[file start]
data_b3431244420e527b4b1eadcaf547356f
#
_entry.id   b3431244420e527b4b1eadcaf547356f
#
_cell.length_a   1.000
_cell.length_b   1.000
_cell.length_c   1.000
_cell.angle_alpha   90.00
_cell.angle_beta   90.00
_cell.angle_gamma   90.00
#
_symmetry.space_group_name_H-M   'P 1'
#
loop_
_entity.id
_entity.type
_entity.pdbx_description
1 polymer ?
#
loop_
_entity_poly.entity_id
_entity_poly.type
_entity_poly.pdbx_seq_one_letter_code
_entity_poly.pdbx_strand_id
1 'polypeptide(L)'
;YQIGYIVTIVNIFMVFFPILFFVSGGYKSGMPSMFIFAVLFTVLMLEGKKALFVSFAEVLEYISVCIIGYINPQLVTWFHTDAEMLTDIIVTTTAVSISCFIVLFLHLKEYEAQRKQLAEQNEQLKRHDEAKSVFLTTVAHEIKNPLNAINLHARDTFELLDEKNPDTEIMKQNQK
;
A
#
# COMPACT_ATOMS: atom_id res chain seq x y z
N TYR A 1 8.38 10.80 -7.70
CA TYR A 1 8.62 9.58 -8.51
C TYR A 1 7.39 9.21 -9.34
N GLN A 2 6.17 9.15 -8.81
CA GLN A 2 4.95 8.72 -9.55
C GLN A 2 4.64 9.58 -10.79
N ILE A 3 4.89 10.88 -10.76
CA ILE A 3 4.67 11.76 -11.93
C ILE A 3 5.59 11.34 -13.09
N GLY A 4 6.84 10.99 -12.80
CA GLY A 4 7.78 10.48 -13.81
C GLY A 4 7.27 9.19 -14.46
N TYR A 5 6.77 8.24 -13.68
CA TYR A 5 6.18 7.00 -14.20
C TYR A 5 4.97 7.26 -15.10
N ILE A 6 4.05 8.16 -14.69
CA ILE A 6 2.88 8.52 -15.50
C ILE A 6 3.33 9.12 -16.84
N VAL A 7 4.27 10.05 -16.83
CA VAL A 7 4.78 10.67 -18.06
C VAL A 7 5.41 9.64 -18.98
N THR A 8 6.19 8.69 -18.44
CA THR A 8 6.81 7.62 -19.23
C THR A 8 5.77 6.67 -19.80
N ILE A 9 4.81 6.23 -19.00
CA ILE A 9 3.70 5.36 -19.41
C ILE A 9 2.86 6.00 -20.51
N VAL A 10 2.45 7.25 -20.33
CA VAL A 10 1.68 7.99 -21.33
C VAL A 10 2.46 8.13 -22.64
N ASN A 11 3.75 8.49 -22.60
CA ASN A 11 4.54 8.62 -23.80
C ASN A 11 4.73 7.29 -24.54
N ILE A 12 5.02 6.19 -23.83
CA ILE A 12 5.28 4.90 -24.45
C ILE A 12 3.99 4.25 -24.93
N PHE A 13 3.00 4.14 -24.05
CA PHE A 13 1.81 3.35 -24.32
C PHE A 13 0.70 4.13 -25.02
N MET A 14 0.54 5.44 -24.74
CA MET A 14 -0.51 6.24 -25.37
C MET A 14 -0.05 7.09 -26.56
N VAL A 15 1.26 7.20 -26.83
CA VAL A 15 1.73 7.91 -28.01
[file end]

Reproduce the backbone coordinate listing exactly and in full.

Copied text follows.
data_b3431244420e527b4b1eadcaf547356f
#
_entry.id   b3431244420e527b4b1eadcaf547356f
#
_cell.length_a   1.000
_cell.length_b   1.000
_cell.length_c   1.000
_cell.angle_alpha   90.00
_cell.angle_beta   90.00
_cell.angle_gamma   90.00
#
_symmetry.space_group_name_H-M   'P 1'
#
loop_
_entity.id
_entity.type
_entity.pdbx_description
1 polymer ?
#
loop_
_entity_poly.entity_id
_entity_poly.type
_entity_poly.pdbx_seq_one_letter_code
_entity_poly.pdbx_strand_id
1 'polypeptide(L)'
;YQIGYIVTIVNIFMVFFPILFFVSGGYKSGMPSMFIFAVLFTVLMLEGKKALFVSFAEVLEYISVCIIGYINPQLVTWFHTDAEMLTDIIVTTTAVSISCFIVLFLHLKEYEAQRKQLAEQNEQLKRHDEAKSVFLTTVAHEIKNPLNAINLHARDTFELLDEKNPDTEIMKQNQK
;
A
#
# COMPACT_ATOMS: atom_id res chain seq x y z
N TYR A 1 8.38 10.80 -7.70
CA TYR A 1 8.62 9.58 -8.51
C TYR A 1 7.39 9.21 -9.34
N GLN A 2 6.17 9.15 -8.81
CA GLN A 2 4.95 8.72 -9.55
C GLN A 2 4.64 9.58 -10.79
N ILE A 3 4.89 10.88 -10.76
CA ILE A 3 4.67 11.76 -11.93
C ILE A 3 5.59 11.34 -13.09
N GLY A 4 6.84 10.99 -12.80
CA GLY A 4 7.78 10.48 -13.81
C GLY A 4 7.27 9.19 -14.46
N TYR A 5 6.77 8.24 -13.68
CA TYR A 5 6.18 7.00 -14.20
C TYR A 5 4.97 7.26 -15.10
N ILE A 6 4.05 8.16 -14.69
CA ILE A 6 2.88 8.52 -15.50
C ILE A 6 3.33 9.12 -16.84
N VAL A 7 4.27 10.05 -16.83
CA VAL A 7 4.78 10.67 -18.06
C VAL A 7 5.41 9.64 -18.98
N THR A 8 6.19 8.69 -18.44
CA THR A 8 6.81 7.62 -19.23
C THR A 8 5.77 6.67 -19.80
N ILE A 9 4.81 6.23 -19.00
CA ILE A 9 3.70 5.36 -19.41
C ILE A 9 2.86 6.00 -20.51
N VAL A 10 2.45 7.25 -20.33
CA VAL A 10 1.68 7.99 -21.33
C VAL A 10 2.46 8.13 -22.64
N ASN A 11 3.75 8.49 -22.60
CA ASN A 11 4.54 8.62 -23.80
C ASN A 11 4.73 7.29 -24.54
N ILE A 12 5.02 6.19 -23.83
CA ILE A 12 5.28 4.90 -24.45
C ILE A 12 3.99 4.25 -24.93
N PHE A 13 3.00 4.14 -24.05
CA PHE A 13 1.81 3.35 -24.32
C PHE A 13 0.70 4.13 -25.02
N MET A 14 0.54 5.44 -24.74
CA MET A 14 -0.51 6.24 -25.37
C MET A 14 -0.05 7.09 -26.56
N VAL A 15 1.26 7.20 -26.83
CA VAL A 15 1.73 7.91 -28.01